"The increased moisture is supporting corn on the price breaks," Mr Holaday said.

Indeed, May corn managed to hold on to $5 a bushel, ending down 0.4% at $5.01 ¼ a bushel, just above its 10-day moving average, having fallen earlier to $4.94 a bushel.

Cocoa, cotton fall

Among soft commodities, cocoa fell after data showed Europe's cocoa grind up 0.4% in the first quarter of the year, well below expectations of a rise of 3%.

Still, losses were limited by ideas that the muted increase was down to more processing being done in cocoa producing countries, such as Ivory Coast and Indonesia, rather than to soft European demand.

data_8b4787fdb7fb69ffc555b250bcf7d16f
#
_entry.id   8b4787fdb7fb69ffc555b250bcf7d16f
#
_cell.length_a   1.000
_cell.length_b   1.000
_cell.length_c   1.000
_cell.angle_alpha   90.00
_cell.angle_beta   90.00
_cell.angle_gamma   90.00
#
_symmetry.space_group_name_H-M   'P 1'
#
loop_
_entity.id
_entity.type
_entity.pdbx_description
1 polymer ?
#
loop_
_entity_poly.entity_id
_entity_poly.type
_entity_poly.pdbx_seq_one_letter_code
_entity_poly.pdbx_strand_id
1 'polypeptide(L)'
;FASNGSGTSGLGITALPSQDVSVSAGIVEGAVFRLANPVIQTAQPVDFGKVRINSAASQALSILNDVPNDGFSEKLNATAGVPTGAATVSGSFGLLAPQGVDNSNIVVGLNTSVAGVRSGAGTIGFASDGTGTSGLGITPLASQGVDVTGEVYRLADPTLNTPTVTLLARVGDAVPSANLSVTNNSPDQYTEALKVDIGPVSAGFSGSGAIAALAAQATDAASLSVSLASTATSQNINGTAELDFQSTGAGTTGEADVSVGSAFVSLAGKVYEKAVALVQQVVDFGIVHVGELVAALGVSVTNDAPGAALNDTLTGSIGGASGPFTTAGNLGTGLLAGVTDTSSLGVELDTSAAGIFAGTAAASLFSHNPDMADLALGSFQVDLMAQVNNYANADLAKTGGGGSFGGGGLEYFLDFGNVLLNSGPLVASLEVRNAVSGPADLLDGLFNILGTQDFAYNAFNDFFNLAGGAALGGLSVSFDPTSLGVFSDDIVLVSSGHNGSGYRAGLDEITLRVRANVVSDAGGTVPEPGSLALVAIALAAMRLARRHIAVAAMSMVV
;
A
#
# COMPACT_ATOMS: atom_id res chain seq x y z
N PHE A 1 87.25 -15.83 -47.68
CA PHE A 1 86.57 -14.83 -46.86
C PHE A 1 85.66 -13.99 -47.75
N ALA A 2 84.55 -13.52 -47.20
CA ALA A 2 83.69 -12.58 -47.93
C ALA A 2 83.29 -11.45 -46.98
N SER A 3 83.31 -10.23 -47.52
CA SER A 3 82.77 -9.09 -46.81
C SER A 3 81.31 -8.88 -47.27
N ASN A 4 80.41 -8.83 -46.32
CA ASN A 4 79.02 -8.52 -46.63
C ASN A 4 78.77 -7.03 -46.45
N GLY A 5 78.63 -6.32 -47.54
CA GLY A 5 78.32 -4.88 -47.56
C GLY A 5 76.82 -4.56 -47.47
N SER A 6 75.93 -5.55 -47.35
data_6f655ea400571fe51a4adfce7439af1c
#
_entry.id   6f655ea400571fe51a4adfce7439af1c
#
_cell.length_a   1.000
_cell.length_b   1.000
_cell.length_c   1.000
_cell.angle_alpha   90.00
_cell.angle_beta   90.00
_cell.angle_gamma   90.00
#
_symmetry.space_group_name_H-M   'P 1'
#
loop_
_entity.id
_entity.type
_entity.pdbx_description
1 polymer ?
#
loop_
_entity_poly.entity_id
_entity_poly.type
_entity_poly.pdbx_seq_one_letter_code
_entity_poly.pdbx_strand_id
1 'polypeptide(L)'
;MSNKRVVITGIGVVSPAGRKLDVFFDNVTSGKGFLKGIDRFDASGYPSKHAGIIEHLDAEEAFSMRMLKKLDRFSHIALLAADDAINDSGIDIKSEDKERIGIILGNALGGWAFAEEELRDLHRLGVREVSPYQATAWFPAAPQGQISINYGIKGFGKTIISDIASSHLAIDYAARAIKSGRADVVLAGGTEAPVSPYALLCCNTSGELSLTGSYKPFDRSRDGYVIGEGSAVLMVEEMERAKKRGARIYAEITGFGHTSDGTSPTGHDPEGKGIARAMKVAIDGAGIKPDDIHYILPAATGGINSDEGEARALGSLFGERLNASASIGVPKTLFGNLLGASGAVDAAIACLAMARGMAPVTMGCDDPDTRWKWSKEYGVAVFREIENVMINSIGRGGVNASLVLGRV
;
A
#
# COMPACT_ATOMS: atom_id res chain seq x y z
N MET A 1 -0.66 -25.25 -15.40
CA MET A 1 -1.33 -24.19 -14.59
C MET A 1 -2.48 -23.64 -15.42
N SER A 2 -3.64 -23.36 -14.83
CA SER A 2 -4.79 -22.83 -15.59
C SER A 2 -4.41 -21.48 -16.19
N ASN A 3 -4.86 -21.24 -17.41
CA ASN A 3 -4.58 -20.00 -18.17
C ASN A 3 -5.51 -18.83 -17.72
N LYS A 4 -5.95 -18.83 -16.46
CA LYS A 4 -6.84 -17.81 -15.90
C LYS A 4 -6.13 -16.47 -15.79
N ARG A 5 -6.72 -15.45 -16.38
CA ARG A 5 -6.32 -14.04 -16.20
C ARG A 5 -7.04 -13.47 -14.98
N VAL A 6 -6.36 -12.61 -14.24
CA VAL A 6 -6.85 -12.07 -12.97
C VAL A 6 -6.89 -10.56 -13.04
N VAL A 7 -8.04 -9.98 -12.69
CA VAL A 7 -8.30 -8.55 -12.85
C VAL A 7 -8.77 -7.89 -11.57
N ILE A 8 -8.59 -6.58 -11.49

Cocoa for July ended down 0.9% at £1,869 a tonne in London, while New York's May contract fell 1.4% to $2,970 a tonne.

Cotton for July fell 1.2% to 90.29 cents a pound in New York after weekly US export sales showed a net reduction, of 10,900 running bales, for the first time since June 2012.

Coffee, sugar gain

But raw sugar for May added 0.2% to 17.08 cents a pound in New York, as investors shrugged off an upbeat estimate by Conab for Brazil's cane harvest this year, despite drought, with the bureau having a reputation for being conservative in its outlook.

Arabica coffee for May soared 2.1% to 206.10 cents a pound, a two-year high for a spot contract, helped by  an estimate from the Abic coffee industry association that Brazil's output will fall to 47m bags this year, following drought, and with continued dryness raising further concerns.